People are poor at cross-race facial recognition because they concentrate on racial features rather than individual features, according to new study

December 02, 2000

WASHINGTON - Why do people of one racial group fail to recognize faces from another racial group? This so-called cross-race recognition deficit, a topic of debate within the social science community, is sometimes explained by suggesting that people have less experience seeing faces from other races. But, a new research finding by Kent State University psychologist Daniel T. Levin, Ph.D., suggests that the information people "see" when looking at the face of a person of another race is information that allows them to classify the person as White or Black but is not information which allows them to individualize the person, such as the color of their eyes or shape of their nose.

Dr. Levin's conclusions, as published in the December issue of the Journal of Experimental Psychology: General, published by the American Psychological Association, is based on experiments designed to determine the kind of information people retain when looking at cross-race faces.

In his first experiment, Levin compared how well people recognize faces of other races with how readily they locate these faces in a visual search task. He made two average faces, one derived from 16 Black faces morphed together and a second created when 16 White faces were morphed together. These Black and White faces were at either ends of a cross-race spectrum of faces. The middle face was created by morphing all 32 images together.

Using these faces, Levin tested 25 participants (the participants were nearly all White, with a few Asians also included) on their ability to locate a Black face amid a series of White faces or visa versa. Next, the same participants were shown yearbook photos of 16 White and 16 Black male students. They were then shown another set of photos and asked to indicate whether any of the second set also appeared in the yearbook photos.

As expected, on the face memory test using yearbook photos, participants were better at recognizing White faces than they were at recognizing Black ones. But, paradoxically, participants who performed most poorly on the yearbook photo test were most likely in the first experiment - a discrimination experiment -- to locate Black faces among the White faces more quickly than the White faces among Black faces.

This occurs, according to Levin, because the information people focus on when looking at a face of another racial group is information that is optimal for group classification (that's a Black man") rather than individual recognition ("that's a man with a mustache and a down-turned mouth").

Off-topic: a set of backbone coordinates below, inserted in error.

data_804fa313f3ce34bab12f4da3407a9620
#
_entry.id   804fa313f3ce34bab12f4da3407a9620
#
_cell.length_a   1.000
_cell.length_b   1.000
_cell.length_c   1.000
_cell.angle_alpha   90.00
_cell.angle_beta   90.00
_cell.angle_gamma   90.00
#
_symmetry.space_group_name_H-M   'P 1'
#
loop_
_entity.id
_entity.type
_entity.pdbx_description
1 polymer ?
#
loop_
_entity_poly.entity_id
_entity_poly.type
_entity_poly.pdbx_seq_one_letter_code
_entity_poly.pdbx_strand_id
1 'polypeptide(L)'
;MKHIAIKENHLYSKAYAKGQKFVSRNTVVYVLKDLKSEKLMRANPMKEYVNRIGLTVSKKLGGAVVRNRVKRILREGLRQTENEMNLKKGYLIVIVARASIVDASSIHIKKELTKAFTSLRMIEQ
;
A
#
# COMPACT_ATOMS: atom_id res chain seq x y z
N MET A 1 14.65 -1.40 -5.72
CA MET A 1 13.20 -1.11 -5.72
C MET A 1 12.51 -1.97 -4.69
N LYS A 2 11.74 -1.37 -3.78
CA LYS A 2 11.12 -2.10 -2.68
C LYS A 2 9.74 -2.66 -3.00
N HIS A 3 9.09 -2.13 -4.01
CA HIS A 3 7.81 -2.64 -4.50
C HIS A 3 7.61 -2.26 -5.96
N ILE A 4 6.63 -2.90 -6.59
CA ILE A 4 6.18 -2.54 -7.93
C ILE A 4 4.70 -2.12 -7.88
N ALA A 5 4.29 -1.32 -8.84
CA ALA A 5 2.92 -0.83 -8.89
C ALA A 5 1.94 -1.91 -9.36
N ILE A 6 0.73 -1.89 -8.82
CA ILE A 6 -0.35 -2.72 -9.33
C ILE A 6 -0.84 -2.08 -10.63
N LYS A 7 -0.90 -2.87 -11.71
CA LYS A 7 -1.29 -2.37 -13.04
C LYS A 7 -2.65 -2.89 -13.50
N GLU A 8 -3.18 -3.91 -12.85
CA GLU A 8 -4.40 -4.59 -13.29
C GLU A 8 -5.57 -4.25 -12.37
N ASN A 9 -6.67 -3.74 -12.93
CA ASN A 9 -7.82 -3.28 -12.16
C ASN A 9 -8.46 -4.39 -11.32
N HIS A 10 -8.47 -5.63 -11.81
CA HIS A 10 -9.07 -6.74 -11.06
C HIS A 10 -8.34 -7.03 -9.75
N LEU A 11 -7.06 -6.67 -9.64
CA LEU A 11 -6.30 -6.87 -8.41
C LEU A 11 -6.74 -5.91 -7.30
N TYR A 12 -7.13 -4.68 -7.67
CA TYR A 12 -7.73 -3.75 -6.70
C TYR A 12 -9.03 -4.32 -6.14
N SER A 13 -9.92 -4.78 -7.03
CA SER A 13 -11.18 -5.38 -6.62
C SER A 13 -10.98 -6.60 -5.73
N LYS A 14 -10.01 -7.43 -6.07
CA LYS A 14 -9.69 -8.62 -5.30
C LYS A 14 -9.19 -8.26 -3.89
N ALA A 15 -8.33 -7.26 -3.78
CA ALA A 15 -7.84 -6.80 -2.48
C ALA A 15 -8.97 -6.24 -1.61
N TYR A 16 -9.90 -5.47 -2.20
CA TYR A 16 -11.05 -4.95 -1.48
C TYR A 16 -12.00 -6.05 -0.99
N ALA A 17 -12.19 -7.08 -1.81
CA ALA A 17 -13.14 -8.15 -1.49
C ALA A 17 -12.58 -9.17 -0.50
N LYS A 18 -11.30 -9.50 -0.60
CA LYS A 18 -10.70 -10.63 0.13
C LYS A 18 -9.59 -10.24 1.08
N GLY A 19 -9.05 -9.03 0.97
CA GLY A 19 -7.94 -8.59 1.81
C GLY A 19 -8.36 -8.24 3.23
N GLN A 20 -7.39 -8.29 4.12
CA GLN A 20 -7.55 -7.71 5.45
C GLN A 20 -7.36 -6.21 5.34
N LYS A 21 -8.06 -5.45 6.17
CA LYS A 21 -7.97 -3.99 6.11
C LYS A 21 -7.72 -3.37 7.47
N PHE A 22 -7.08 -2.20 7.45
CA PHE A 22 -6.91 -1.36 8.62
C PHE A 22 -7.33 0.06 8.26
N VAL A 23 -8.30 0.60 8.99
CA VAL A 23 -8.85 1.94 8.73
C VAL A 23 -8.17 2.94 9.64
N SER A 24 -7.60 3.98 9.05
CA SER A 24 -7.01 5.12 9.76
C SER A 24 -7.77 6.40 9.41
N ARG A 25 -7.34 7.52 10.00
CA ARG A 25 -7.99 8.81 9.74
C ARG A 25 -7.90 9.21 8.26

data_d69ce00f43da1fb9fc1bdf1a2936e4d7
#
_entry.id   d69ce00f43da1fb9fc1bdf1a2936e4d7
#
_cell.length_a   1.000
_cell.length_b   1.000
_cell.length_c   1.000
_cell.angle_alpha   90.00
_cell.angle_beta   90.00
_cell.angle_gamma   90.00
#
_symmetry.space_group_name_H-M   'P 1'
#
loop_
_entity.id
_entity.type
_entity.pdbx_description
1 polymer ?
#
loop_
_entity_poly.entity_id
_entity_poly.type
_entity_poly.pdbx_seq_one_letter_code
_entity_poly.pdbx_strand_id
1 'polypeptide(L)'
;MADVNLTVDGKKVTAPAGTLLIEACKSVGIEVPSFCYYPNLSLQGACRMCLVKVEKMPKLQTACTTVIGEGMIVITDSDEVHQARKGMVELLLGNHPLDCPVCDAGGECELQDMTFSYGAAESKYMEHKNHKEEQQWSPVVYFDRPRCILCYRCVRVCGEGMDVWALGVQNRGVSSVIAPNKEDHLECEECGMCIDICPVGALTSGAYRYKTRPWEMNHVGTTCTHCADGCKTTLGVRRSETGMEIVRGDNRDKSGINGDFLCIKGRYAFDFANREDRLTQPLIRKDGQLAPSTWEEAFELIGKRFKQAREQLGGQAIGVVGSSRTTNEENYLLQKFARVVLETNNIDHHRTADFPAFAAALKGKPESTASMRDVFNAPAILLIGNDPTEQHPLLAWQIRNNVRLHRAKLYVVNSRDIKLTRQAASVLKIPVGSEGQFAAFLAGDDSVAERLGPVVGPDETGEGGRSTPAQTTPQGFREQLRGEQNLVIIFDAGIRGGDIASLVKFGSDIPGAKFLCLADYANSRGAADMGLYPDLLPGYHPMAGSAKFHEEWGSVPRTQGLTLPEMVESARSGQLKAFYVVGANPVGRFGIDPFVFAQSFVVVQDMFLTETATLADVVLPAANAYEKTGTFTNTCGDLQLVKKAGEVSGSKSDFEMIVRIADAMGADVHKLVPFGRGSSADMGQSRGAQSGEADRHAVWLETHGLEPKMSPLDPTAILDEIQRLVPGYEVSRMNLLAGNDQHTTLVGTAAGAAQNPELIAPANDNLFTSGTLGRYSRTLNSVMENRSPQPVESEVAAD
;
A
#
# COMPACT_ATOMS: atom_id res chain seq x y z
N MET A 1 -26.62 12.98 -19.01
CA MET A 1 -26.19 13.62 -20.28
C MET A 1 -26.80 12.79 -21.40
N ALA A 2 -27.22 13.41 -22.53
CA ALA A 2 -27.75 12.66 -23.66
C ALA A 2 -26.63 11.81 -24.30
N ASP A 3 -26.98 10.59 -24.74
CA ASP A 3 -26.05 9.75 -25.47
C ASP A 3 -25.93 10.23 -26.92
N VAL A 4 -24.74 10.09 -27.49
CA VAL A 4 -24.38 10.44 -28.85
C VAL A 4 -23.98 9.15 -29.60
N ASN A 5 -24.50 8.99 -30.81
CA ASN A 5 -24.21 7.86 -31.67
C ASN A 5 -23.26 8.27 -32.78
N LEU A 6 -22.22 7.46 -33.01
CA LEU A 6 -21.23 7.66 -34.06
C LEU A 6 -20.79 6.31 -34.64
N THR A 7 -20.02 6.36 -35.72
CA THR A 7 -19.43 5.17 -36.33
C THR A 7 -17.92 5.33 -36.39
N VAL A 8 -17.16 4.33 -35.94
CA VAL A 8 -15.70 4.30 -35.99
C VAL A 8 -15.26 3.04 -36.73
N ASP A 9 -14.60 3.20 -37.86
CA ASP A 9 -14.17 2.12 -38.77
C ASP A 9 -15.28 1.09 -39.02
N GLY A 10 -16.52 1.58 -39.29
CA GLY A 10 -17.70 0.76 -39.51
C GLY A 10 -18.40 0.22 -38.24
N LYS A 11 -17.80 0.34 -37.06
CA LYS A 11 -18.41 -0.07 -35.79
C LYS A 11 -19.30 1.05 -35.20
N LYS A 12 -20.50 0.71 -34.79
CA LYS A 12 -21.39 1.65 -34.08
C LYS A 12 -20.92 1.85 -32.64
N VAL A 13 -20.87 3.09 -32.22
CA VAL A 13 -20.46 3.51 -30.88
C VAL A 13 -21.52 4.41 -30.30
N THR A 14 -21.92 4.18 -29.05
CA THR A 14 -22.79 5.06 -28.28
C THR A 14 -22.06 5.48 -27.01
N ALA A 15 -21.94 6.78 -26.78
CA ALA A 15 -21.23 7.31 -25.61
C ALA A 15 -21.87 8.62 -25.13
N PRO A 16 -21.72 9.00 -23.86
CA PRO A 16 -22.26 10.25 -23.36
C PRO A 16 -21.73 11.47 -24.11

"Participants who were poor at recognizing black faces appear to code blackness as a visual feature while they may not code whiteness at all," says Dr. Levin. "The problem is not that we can't code the details of cross-race faces; it's that we don't. Instead, we substitute group information, or information about the race, for information about the features that help us tell individual people apart."

In further experiments, ones designed to force people to look for discriminating features between Black faces, Levin showed that participants who were poorest at recognizing Black faces on the recognition task made the most accurate race-based discriminations between Black faces on the discrimination task. These findings discount the similarity hypothesis and show that people's perceptual skills can extend to cross-race faces. These results are important because they help explain the question of why the cross-race recognition deficit exists. Such knowledge could be put to use in police training for example to make accurate and detailed descriptions across races more likely.
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Article: "Race as a Visual Feature: Using Visual Search and Perceptual Discrimination Tasks to Understand Face Categories and the Cross-Race Recognition Deficit" Daniel T. Levin, Ph.D., Kent State University. Journal of Experimental Psychology: General, (Vol. 129, No. 4).

Dr. Levin can be reached by telephone at 330-672-3785 or by email at dlevin@kent.edu

Full Text of article available from APA Public Affairs Office or on the web at: http://www.apa.org/journals/xqe/xqe1294559.html

The American Psychological Association (APA), in Washington, DC, is the largest scientific and professional organization representing psychology in the United States and is the world's largest association of psychologists. APA's membership includes more than 159,000 researchers, educators, clinicians, consultants and students. Through its divisions in 53 subfields of psychology and affiliations with 59 state, territorial and Canadian provincial associations, APA works to advance psychology as a science, as a profession and as a means of promoting human welfare.

American Psychological Association

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